Women are disproportionately affected by HIV/AIDS — and microbicides could help empower women to protect their own health. Microbicides are being developed as vaginal rings, films and tablets and as rectal gels to help prevent sexual transmission of HIV. These products are based on the same types of antiretro-viral (ARV) drugs already being used successfully to treat and prevent HIV.Download pdf (36 downloads)
Background: In South Africa, HIV prevalence among youth aged 15-24 is among the world’s highest. Given the urgent need to identify effective HIV prevention approaches, this review assesses the evidence base for youth HIV prevention in South Africa.
Methods: Systematic, analytical review of HIV prevention interventions targeting youth in South Africa since 2000. Critical assessment of interventions in 4 domains: 1) study design and outcomes, 2) intervention design (content, curriculum, theory, adaptation process), 3) thematic focus and HIV causal pathways, 4) intervention delivery (duration, intensity, who, how, where).
Results: Eight youth HIV prevention interventions were included; all were similar in HIV prevention content and objectives, but varied in thematic focus, hypothesised causal pathways, theoretical basis, delivery method, intensity and duration. Interventions were school- (5) or group-based (3), involving in- and out-of-school youth. Primary outcomes included HIV incidence (2), reported sexual risk behavior alone (4), or with alcohol use (2). Interventions led to reductions in STI incidence (1), and reported sexual or alcohol risk behaviours (5), although effect size varied. All but one targeted at least one structural factor associated with HIV infection: gender and sexual coercion (3), alcohol/substance use (2), or economic factors (2). Delivery methods and formats varied, and included teachers (5), peer educators (5), and older mentors (1). School-based interventions experienced frequent implementation challenges.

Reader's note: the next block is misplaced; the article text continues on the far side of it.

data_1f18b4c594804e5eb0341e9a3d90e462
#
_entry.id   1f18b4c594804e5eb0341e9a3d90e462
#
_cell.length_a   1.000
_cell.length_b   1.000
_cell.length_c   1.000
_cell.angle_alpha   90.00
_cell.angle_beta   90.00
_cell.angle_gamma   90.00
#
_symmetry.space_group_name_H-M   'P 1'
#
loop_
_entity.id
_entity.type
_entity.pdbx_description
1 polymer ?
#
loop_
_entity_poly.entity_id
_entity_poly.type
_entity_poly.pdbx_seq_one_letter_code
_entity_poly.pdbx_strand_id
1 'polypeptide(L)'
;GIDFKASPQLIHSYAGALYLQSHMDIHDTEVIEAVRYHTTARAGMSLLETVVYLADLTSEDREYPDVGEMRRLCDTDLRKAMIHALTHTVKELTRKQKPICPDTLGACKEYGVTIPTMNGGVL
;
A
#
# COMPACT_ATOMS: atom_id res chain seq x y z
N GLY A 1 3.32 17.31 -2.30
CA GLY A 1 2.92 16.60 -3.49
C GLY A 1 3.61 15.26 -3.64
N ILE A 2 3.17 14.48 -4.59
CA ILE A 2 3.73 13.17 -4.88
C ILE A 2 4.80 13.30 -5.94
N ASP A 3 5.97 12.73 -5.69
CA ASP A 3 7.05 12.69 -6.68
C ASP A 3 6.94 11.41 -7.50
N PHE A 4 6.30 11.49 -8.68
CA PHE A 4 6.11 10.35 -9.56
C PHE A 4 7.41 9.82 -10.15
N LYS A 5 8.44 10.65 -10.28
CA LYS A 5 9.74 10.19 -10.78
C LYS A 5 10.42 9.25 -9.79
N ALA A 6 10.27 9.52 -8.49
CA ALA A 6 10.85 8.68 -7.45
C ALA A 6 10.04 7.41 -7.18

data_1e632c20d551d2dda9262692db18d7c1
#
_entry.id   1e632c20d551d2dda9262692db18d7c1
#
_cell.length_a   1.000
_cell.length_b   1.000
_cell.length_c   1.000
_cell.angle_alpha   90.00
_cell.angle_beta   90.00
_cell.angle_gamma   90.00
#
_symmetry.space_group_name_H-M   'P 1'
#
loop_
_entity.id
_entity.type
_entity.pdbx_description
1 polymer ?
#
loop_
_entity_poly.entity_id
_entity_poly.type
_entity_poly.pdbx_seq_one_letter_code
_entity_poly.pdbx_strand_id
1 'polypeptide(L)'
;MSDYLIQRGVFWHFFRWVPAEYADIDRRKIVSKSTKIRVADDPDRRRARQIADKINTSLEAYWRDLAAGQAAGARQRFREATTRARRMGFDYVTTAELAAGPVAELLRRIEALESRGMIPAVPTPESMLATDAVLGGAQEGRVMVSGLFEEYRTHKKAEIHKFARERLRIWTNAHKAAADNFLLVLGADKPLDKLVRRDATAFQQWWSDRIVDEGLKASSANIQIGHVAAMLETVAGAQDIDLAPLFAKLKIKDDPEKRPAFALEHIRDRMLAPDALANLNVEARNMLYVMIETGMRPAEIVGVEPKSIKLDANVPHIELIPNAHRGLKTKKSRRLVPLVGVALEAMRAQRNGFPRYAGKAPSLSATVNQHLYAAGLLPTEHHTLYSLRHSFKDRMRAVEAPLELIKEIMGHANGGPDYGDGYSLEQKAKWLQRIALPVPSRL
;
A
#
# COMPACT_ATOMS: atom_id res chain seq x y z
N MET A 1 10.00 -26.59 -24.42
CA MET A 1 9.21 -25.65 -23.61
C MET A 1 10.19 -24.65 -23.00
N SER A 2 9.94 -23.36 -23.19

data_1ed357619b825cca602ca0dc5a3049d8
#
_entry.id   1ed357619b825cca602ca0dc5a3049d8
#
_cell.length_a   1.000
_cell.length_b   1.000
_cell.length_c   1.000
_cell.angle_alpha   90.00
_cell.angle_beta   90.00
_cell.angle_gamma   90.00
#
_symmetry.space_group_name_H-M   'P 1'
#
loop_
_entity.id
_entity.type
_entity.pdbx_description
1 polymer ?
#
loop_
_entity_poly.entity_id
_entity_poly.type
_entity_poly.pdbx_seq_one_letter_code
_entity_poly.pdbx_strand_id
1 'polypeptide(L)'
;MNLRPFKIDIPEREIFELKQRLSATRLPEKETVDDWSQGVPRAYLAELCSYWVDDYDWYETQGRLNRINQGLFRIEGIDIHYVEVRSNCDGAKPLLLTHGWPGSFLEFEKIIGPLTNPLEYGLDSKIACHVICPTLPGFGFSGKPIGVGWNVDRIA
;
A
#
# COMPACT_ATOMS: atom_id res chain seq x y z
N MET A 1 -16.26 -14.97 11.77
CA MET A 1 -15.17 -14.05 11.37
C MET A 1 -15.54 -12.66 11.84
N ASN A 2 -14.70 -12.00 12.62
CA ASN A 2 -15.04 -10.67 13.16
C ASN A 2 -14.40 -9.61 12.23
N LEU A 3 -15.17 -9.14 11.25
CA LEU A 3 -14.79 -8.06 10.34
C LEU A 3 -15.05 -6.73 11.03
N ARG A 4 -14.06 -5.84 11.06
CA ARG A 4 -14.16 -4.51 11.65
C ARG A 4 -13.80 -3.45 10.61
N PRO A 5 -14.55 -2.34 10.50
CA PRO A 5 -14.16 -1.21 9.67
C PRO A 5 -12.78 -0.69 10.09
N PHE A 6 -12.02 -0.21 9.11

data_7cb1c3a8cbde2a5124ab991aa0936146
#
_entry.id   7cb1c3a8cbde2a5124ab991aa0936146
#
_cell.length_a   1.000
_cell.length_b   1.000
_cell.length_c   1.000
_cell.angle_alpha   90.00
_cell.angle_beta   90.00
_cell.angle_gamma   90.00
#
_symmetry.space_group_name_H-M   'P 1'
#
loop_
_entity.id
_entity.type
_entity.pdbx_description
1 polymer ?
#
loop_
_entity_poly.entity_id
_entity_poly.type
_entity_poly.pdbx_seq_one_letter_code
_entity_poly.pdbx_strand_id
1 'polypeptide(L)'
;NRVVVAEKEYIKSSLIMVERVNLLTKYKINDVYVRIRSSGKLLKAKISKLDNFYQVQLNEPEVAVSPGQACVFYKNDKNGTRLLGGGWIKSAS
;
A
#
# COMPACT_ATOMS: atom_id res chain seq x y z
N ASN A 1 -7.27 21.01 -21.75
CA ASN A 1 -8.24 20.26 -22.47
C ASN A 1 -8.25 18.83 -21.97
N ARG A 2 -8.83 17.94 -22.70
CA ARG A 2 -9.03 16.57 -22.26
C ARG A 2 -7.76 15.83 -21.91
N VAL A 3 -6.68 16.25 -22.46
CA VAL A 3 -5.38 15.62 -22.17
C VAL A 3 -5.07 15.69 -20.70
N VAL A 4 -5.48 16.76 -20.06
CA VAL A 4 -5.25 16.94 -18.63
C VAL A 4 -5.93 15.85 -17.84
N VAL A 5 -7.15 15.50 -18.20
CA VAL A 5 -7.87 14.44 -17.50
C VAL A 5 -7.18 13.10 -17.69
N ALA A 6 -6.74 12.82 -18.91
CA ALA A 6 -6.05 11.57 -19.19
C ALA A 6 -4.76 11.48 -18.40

Conclusions: Key recommendations include: address HIV social risk factors, such as gender, poverty and alcohol; target the structural and institutional context; work to change social norms; and engage schools in new ways, including participatory learning.Download pdf (39 downloads)
Current approaches to HIV prevention typically target people who are identiﬁed as, or self-identify, with being at risk. In Africa, 74% of new HIV infections are among adolescent girls aged 15–19 years, and AIDS-related illnesses are the leading cause of death among adolescent girls and women of reproductive age. Hundreds of millions of dollars spent on developing and testing biomedical interventions to prevent HIV in women have not succeeded in reducing HIV incidence.Download pdf (38 downloads)
Look out for trained SASA! community activists in your area who will share with you more about SASA! and norms change.